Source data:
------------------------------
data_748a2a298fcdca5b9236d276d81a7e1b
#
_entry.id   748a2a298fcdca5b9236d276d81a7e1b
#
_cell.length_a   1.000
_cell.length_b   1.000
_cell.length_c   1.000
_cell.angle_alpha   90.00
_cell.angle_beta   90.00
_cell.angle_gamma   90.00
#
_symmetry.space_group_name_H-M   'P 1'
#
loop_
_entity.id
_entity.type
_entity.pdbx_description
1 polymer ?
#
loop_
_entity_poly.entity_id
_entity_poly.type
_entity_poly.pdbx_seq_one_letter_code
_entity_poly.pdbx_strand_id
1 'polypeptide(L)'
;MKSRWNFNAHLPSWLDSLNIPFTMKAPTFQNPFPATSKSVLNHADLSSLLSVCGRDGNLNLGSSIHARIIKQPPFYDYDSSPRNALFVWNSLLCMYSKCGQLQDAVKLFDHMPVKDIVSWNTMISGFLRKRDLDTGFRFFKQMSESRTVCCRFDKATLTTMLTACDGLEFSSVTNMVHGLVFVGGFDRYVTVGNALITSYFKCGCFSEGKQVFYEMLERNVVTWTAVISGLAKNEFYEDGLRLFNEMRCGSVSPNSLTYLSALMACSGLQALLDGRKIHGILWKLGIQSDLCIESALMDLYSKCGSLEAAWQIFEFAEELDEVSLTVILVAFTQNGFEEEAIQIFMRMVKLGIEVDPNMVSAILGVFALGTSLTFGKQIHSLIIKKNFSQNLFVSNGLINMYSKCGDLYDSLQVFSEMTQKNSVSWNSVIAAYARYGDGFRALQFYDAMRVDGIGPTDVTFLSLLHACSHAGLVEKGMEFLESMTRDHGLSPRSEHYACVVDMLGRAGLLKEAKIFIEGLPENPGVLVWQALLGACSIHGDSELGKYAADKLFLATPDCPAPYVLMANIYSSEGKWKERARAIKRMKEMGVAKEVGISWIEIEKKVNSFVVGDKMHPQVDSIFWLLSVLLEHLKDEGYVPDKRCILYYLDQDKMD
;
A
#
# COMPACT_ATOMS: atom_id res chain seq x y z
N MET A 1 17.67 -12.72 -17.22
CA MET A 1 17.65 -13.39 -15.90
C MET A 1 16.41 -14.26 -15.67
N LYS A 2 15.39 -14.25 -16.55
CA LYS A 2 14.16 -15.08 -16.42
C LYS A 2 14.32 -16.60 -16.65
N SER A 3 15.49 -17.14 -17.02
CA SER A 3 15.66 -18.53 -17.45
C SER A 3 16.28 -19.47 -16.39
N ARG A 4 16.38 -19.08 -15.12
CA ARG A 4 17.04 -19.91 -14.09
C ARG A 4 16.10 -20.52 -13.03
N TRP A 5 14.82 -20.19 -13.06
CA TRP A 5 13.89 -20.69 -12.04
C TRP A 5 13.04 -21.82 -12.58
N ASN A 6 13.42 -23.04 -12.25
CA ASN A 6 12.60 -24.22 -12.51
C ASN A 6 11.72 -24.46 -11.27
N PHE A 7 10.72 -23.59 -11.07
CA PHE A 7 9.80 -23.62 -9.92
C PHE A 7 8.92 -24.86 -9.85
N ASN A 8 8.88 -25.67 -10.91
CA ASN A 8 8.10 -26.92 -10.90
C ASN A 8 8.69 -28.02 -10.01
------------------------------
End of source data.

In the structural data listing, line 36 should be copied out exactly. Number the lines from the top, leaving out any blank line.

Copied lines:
C LYS A 2 14.32 -16.60 -16.65